Issues in Buchanan Genealogy of Southwest Virginia

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Buchanan Genealogy of Southwest Virginia


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Buchanan Tapestry
……………………..The Tapestry
Families Old Chester OldAugusta Germanna
New River SWVP Cumberland Carolina Cradle
The Smokies Old Kentucky


The following issues have been identified for Buchanan Genealogy in Southwest Virginia. Help is requested in resolving these issues.

Wife of Samuel Buchanan

There are two commonly accepted identifications of of the wife of person:Samuel Buchanan (15). Some identify her as "Martha Edmiston", which seems to be the traditional identification. Others identify her as "Martha Keyes" or "Martha Keys", which seems to be based on Source:Allison, 1960. Samuel's Will (See Notebook:Samuel Buchanan). Direct evidence for the identity of Martha's maiden name has not been located. The following information may be relevant in seeking a resolution to this issue.

Samuel Edmondson and Taylor Wilson are shown as the executors for Samuel's will. Plausibly one or the other of them are Marthas kin, as often the widow's rights were protected by the presence of a blood kinsman in the probate process. This might suggest her maiden name was either Edmiston or Taylor.

The genealogies for the Buchanan family show numerous marriages between the Buchanan's and the Edmiston's. The Edmiston's settled in the same area as Samuel, and both families came to southwest Virginia from Borden's Grant. This lends credance to the idea that Martha may have been an Edmiston, but does not prove the point. While the "Keyes" family is not so prominent, they also came to SW VA from Rockbridge, and there are also a number of marriages between the Keyes and the Buchanan's.

Children of Samuel Buchanan

Most genealogists on Ancestry list the following children for Samuel BUchanan (15):


Samuel's Will, however, lists only Robert, Samuel, and John. An Andrew Buchanan is listed as Executor, but there is no mention of Moses or Samuel. Records for the area at this time do show entries for Andrew, Matthew and Moses. The fact that Andrew is listed as estate Excutor suggests that he, at least, is a close family relation, but there's no reason to believe he was Samuel's son.

John Buchanan Identity

The identity and history of John Buchanan who settled on Locust Cove Creek/Reed Creek has some potential for confusion. He is stated to be the son of Samuel Buchanan (15), and appears to be closely associated with Person:Archibald Buchanan (1), and is probably his brother. A 1774 letter in the Draper MSC from Andrew Campbell to William Preston indicates that John and Archibald were among the settlers who moved from their homes in response to Indian threat during Dunmore's War.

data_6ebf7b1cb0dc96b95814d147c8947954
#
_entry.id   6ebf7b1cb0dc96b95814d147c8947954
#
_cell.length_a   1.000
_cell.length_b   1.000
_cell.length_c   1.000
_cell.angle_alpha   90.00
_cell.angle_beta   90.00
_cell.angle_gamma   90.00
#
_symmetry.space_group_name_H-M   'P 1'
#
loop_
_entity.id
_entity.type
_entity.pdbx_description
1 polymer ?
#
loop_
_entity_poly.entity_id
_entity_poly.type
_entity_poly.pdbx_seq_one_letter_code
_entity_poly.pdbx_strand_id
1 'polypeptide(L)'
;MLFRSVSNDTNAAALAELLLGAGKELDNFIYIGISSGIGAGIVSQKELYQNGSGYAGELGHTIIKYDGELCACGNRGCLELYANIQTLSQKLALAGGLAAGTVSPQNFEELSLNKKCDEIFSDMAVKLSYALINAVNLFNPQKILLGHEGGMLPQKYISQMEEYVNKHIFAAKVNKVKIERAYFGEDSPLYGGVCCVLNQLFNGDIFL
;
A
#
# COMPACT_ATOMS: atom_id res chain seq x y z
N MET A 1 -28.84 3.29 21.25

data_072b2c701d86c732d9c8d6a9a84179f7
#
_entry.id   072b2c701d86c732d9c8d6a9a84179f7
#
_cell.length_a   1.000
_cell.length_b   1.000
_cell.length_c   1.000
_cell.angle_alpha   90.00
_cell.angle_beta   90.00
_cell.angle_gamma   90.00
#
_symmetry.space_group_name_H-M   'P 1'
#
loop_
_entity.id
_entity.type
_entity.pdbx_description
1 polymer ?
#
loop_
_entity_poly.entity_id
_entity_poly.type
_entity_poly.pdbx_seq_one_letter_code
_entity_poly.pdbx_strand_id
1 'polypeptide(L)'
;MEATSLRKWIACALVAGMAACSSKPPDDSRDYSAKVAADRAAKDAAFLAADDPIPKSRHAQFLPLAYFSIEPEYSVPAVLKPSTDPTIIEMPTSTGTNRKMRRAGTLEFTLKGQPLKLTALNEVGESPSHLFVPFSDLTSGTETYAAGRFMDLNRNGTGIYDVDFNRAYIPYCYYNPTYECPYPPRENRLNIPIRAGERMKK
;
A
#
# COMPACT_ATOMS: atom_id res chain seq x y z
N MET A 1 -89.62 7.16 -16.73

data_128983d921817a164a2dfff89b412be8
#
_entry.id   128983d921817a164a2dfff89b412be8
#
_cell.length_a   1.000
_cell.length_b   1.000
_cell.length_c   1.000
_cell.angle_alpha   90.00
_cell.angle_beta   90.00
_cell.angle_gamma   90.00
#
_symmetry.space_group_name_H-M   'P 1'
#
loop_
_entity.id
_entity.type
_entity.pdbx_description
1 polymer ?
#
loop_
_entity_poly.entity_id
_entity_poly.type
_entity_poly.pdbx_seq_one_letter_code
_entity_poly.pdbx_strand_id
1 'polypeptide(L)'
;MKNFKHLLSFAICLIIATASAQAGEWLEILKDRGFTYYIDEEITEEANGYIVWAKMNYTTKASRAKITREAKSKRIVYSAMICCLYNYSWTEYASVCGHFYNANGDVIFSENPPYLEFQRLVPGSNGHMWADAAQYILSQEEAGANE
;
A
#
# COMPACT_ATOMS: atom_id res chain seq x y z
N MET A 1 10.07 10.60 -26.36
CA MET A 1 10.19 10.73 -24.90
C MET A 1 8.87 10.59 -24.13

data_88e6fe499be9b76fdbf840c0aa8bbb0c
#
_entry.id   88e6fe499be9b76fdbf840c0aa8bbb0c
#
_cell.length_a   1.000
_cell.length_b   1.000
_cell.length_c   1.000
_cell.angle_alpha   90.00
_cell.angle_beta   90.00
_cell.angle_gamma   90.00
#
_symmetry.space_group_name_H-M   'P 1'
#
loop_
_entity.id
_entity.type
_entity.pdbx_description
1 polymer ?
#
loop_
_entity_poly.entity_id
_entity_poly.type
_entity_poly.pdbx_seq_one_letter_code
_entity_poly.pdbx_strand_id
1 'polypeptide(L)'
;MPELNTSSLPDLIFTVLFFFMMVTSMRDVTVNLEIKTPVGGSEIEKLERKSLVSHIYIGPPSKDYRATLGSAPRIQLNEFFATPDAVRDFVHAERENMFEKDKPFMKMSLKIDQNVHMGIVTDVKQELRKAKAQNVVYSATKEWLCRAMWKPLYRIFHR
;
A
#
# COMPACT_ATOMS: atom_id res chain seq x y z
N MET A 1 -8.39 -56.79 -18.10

There is a John Buchanan in old Washington County, listed as an ensign in the Washington County Militia, and dying c1777. Some identify him with a John Buchanan who served in the Continental line and died in 1777 at the battle of Germantown. An Andrew Buchanan is identified in court records as his executor, and heir at law. This Andrew moves by XXXX to Bourbon County Kentucky. This could be the John Buchanan who settled on Locust Cove Creek.

However, some genealogists identify John Buchanan son of Samuel as living until after 1806. These genealogists place him in Davidson County TN where he is mentioned in his brother Archibalds will. It is not clear that these two individuals are the same persons as lived on Locust Cove Creek/Reed Creek, though many say they are.

It seems likely that there was a second John Buchanan in this same general area and he lived to until well after the turn of the century. It is possible that records for these two John Buchanan's have been comingled. Evidence sorting them out is needed.

Locust Cove lies in within modern Smyth County. While a portion of Smyth lies within the area once within Old Washington, the Locust Cove area lies entirely within the area of Old Montgomery County, and was never within Old Washington.


From Ephemeral site

:John Buchanan (1724-77) was commissioned lieutenant, 1776, and subsequently served as first
lieutenant. He was born in Augusta County, Va.; died of wounds received at the Battle of

From Ephemeral Site

The Cumberland Compact ...was signed on May 13, 1780, at Nashborough, Tennessee, in Davidson county, and was intended to set up a system for enforcing rights in land near the Cumberland River and defending settlers against massacre by the Indians until a formal government was established.... James Buchanan, Senior,
"On May 1, 1780, the 'Articles of Agreement, or Compact of Government'—popularly known as the Cumberland Compact—was drawn up, with additional resolutions on May 13, 1780. Names of 249 males were signed.... 'equally interesting is the number of known settlers who did not sign; these include John Buchanan, Jr. and Sr.